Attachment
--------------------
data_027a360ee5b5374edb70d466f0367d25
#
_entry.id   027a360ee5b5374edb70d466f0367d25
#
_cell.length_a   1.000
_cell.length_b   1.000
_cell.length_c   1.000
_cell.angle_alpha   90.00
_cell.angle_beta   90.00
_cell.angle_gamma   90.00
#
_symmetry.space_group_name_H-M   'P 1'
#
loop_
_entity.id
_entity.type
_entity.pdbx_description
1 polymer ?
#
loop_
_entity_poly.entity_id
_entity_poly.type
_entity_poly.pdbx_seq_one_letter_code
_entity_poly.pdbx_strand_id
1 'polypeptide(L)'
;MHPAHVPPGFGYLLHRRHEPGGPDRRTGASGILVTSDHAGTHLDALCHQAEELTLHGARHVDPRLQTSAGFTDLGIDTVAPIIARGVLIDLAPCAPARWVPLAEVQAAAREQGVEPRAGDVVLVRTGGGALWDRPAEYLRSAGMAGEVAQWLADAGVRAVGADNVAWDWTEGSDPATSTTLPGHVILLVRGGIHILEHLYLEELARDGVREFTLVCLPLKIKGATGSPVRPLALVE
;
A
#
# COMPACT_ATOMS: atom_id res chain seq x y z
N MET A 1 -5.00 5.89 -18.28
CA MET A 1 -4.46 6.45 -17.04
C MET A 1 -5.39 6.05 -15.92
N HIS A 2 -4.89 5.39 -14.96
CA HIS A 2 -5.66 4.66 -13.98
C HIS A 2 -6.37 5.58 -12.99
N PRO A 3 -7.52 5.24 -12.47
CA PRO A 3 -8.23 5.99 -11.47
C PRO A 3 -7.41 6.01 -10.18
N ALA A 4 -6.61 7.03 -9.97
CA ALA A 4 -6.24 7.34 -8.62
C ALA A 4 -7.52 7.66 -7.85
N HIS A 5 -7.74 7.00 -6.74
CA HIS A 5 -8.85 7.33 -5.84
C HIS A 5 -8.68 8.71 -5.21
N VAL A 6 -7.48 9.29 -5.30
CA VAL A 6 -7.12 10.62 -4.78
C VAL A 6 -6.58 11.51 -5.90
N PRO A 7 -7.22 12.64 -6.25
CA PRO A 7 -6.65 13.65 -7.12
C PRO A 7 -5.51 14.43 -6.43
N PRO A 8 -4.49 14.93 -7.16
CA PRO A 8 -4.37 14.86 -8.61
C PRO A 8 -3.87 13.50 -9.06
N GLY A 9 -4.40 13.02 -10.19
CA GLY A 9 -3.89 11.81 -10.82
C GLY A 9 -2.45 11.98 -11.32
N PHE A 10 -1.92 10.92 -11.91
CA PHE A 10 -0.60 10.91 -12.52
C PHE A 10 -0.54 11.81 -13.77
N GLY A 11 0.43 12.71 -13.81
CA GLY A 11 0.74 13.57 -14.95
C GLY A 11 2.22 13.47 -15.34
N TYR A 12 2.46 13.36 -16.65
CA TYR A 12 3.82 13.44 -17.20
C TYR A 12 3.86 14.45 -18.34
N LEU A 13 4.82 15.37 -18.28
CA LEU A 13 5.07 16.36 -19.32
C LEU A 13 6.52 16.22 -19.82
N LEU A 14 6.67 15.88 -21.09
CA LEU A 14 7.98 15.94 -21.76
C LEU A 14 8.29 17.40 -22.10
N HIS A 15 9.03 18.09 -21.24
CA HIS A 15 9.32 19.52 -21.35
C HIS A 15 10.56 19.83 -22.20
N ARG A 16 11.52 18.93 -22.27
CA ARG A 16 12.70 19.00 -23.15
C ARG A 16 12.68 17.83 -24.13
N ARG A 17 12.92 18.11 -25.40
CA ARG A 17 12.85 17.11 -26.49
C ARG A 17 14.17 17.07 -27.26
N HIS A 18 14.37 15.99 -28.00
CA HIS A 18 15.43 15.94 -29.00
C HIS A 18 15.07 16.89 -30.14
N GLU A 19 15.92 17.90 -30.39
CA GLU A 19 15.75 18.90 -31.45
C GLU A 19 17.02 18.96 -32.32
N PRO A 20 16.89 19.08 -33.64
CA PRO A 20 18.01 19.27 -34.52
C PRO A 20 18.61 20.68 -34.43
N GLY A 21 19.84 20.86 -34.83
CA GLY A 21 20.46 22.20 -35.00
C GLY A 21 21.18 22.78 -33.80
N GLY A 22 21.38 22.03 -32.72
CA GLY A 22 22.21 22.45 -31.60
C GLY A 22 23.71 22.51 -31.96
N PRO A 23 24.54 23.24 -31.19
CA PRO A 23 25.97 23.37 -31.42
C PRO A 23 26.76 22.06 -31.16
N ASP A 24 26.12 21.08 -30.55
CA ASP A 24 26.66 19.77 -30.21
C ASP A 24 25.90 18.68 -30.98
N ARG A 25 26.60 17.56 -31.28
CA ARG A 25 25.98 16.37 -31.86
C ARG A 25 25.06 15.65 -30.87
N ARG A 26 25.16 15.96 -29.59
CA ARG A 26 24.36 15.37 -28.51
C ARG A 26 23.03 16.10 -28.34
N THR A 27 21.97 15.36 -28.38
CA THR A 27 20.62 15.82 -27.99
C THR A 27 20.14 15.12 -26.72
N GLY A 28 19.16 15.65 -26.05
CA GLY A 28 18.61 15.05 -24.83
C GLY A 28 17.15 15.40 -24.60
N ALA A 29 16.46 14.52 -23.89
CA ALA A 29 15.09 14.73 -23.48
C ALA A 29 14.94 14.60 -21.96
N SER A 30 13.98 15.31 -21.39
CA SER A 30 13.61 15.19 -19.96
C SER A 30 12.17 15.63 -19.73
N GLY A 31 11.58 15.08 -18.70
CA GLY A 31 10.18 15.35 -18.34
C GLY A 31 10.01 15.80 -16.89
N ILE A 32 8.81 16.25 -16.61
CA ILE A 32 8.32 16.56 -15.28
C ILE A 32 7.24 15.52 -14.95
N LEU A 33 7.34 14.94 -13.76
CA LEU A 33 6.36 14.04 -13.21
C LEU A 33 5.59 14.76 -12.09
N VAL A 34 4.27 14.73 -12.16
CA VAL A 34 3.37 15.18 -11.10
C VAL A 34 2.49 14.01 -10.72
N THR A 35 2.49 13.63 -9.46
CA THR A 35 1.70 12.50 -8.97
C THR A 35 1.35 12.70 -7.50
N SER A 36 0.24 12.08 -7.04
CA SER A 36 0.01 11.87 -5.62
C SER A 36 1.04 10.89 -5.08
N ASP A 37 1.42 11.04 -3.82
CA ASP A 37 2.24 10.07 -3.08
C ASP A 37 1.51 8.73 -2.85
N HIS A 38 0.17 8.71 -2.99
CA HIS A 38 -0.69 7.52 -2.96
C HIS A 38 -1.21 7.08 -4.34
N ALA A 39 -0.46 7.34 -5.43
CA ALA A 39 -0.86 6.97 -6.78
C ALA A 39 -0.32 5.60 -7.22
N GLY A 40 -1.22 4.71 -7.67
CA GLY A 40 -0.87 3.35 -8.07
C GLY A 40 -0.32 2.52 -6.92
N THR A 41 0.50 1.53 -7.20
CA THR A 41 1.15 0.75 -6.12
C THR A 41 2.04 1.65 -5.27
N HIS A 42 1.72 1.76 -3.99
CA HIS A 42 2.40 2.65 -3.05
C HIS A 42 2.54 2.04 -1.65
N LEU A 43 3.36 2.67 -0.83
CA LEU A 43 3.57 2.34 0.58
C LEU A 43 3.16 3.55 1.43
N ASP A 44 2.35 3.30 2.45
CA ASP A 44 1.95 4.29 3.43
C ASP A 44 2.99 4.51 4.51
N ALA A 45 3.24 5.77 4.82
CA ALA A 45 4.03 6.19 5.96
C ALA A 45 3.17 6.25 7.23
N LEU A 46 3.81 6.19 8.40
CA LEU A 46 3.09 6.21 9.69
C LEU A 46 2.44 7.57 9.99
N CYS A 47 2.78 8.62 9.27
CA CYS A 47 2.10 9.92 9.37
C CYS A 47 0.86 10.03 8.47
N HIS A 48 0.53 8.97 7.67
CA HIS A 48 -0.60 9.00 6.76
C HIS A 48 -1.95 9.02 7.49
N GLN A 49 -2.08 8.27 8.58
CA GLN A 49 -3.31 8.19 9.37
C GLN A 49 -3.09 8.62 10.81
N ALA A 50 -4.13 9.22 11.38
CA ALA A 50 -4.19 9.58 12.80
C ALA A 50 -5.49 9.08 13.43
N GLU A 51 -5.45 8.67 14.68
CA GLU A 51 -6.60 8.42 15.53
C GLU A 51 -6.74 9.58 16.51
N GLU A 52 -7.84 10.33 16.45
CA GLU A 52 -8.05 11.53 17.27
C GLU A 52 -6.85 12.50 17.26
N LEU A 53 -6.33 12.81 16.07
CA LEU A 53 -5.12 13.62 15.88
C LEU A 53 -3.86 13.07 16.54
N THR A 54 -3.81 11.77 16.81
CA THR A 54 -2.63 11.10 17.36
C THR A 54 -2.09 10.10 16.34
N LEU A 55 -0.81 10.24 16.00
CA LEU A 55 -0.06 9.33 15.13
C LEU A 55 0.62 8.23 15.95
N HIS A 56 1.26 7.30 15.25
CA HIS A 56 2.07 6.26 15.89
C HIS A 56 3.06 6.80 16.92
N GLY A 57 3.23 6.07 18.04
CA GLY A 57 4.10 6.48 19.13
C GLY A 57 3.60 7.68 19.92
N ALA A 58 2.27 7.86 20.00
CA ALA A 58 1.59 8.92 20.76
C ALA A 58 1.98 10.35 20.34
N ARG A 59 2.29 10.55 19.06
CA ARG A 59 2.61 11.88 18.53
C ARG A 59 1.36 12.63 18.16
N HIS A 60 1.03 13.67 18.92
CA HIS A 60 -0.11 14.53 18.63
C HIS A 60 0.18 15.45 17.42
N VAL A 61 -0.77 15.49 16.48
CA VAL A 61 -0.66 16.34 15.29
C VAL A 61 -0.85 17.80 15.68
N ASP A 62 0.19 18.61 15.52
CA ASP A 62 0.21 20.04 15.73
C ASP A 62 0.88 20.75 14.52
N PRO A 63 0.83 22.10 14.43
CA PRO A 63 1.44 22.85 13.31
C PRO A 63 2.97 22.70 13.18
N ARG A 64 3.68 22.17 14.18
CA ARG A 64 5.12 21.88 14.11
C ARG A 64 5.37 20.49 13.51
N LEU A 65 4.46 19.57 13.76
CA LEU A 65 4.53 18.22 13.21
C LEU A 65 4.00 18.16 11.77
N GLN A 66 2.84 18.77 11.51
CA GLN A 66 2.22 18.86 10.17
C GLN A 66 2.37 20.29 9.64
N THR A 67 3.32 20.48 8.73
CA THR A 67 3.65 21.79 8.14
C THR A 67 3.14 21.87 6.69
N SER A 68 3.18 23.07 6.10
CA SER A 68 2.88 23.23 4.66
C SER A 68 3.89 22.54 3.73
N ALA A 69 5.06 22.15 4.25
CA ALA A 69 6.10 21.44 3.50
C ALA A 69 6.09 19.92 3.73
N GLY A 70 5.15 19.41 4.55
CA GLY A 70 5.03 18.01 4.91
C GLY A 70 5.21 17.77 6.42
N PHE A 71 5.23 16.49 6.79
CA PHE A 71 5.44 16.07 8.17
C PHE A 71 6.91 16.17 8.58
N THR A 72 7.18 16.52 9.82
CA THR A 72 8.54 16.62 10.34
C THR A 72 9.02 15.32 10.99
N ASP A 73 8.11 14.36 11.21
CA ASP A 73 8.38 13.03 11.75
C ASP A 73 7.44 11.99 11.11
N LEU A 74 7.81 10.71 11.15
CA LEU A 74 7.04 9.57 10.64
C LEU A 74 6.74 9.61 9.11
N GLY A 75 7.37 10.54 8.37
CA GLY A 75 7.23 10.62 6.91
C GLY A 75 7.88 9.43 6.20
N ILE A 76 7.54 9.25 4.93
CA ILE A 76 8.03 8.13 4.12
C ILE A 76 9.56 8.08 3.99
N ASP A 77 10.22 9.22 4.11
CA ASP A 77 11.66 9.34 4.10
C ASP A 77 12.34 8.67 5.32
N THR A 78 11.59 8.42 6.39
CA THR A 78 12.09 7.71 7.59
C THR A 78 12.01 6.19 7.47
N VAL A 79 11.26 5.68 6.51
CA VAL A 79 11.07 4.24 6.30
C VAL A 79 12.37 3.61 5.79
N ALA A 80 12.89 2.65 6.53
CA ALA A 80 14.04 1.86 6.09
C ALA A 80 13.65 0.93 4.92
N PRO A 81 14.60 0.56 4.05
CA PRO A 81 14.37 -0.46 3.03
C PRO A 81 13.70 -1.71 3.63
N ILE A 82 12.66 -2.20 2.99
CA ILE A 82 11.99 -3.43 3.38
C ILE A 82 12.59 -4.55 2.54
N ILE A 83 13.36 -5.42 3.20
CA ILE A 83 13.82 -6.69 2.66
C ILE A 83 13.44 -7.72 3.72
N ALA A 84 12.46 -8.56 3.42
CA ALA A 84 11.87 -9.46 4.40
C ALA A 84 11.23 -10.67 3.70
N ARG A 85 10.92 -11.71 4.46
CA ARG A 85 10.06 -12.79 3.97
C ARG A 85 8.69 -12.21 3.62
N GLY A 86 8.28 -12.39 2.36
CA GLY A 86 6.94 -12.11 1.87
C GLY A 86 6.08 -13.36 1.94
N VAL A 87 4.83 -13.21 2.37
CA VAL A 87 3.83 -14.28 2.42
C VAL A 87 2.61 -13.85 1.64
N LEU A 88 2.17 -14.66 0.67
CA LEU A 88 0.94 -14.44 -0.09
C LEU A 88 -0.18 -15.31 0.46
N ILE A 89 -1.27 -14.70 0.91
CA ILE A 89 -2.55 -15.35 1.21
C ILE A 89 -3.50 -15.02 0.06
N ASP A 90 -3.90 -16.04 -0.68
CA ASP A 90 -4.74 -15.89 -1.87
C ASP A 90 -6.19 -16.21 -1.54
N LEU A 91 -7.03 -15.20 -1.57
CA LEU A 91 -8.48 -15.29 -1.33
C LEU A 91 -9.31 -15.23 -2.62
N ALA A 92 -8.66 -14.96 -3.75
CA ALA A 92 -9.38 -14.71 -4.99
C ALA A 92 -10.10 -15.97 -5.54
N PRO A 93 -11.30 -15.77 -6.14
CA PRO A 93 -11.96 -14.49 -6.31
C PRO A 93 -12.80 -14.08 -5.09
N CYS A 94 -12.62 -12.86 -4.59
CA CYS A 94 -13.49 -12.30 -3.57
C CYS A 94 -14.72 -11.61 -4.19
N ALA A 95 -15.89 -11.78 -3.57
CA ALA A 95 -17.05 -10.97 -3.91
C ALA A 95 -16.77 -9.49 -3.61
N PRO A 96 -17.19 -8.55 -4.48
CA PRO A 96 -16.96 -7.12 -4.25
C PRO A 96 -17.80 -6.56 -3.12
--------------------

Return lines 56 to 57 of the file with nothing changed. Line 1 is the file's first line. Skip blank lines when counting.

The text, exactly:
CA GLY A 9 -3.89 11.81 -10.82
C GLY A 9 -2.45 11.98 -11.32